One of my earliest memories is of an Eastern European woman begging in Dublin city centre. My mum and I would pass her everyday as we walked to the bus, she cradled a small baby in her arms and was usually accompanied by at least one other grubby faced child. Older and more cynical, I now doubt whether all those children were hers, or if the money she received went towards feeding them, but regardless my mum spared her whatever change she could, even though we weren’t exactly living in the lap of luxury.

I have never seen a begging mother or grubby faced child on the streets of Liverpool, but there have been a few fresh faced boys, young and desperate, and most importantly, sober, who have pulled on my heartstrings. Over a year ago a middle aged woman carrying a shopping bag stopped me on my way to work asking for change for the bus, she’d left herself short after getting her shopping, it was all she had. I had replied that I had no change and walked away before I’d even thought through what she was asking. It was automatic, refuse and retreat from anyone on the street asking for money or offering to tell you about the plight of rhinos in Africa. I suffered a guilty conscience for the rest of the night. That poor woman probably ended up walking home in the cold to a cold, dingy council flat. I was ashamed of myself. A few weeks later the same woman stopped me again around the same time of day, in the same spot, again asking for spare change for the bus. This time she was drunk, and the shopping bag, I noticed, was clinking. I passed her by again. I’ve seen her a few times since in similar states of intoxication, appealing for spare change.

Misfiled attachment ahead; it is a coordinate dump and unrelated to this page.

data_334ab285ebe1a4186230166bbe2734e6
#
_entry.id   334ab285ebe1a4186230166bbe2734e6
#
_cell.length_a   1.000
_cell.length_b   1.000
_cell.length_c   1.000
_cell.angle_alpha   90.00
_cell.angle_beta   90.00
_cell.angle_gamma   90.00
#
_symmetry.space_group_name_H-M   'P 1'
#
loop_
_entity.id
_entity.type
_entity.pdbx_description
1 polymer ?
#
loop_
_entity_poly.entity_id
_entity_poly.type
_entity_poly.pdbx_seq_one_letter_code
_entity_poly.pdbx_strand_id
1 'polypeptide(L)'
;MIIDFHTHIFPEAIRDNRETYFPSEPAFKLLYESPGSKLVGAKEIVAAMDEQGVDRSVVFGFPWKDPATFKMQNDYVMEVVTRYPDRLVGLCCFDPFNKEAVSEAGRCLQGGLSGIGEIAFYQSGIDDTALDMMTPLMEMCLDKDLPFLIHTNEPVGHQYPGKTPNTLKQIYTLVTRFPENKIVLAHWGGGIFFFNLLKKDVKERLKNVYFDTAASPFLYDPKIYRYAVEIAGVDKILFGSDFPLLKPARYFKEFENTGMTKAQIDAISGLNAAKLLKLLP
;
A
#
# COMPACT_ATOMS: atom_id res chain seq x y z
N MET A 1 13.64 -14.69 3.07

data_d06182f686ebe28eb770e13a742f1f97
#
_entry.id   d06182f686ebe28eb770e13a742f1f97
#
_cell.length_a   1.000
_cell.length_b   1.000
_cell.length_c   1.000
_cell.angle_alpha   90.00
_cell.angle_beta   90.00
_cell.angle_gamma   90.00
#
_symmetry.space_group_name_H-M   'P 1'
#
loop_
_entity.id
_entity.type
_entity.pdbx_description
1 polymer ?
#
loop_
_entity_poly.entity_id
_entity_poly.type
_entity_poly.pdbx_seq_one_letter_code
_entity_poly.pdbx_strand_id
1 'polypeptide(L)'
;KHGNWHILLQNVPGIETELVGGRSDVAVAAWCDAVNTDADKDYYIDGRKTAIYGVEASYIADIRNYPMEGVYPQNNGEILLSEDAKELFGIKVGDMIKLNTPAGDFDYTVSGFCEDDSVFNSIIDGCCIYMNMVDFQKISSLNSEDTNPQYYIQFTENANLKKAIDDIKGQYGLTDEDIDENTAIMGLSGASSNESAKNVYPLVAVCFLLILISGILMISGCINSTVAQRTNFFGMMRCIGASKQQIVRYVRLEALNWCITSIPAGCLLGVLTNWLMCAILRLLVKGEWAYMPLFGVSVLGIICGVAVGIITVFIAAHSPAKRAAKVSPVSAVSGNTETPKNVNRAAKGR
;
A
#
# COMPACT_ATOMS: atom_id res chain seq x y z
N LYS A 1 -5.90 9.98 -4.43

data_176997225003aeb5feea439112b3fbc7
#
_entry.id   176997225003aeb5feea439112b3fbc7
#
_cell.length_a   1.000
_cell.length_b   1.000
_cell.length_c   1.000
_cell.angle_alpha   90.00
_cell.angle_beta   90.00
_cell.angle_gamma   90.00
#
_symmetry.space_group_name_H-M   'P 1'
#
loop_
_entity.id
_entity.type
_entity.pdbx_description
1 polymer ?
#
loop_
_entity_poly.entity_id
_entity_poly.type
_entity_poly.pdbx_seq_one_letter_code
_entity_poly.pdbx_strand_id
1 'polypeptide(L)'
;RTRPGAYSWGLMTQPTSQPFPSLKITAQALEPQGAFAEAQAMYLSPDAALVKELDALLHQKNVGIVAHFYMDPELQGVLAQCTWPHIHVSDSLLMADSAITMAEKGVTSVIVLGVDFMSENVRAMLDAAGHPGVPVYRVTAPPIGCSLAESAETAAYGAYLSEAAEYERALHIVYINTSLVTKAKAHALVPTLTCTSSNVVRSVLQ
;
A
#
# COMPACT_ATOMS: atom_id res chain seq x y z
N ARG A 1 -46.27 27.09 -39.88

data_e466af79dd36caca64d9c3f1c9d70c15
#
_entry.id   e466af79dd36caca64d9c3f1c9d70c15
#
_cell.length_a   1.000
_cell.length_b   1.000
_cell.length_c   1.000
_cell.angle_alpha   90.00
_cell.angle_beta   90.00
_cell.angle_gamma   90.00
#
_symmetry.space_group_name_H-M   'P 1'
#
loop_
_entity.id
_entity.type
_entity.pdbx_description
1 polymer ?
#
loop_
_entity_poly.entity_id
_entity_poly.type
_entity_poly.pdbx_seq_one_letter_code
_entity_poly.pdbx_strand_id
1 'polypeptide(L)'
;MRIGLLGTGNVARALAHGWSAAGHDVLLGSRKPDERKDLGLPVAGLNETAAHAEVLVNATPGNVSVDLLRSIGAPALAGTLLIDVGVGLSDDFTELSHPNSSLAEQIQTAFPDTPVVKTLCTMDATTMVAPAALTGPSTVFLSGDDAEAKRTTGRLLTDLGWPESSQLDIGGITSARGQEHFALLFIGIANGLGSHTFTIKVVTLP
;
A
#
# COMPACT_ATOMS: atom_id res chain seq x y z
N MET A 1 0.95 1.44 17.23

I am less ashamed of myself.

What a difference the drink makes.

But the drunks and the drug addicts do need change, perhaps more so than others. Had I the disposable income, I would gladly donate it to the Saint Vincent de Paul or Sisters of Mercy or any other charitable fund that helps the less fortunate in any way other than buying their next hit. These people have been let down by the government, whether in education, employment, benefits or health. Mark McGuigan, for example, considered himself unemployable because of poor literacy and numeracy, because of his disability, but it shouldn’t be the case. There are schemes in place to improve these skills, there is legislation to prevent prejudice against the disabled and there are rehabilitation programmes out there for people struggling with addiction – there are plenty of people there to help, the problem is you must first be willing to help yourself, and with addicts that is often the greatest challenge.

But as to Daniel Kawczynski, perhaps the first ever Tory to evoke my empathy, I will offer a defence. The media will attack him for being insensitive, superior and out of touch with the real world but I commend him for adopting a tough love attitude on those who need it most. Here is an MP actually offering help to someone in need, providing firsthand advice, a handson effort to change someone’s life for the better – isn’t that what we want from our MPs?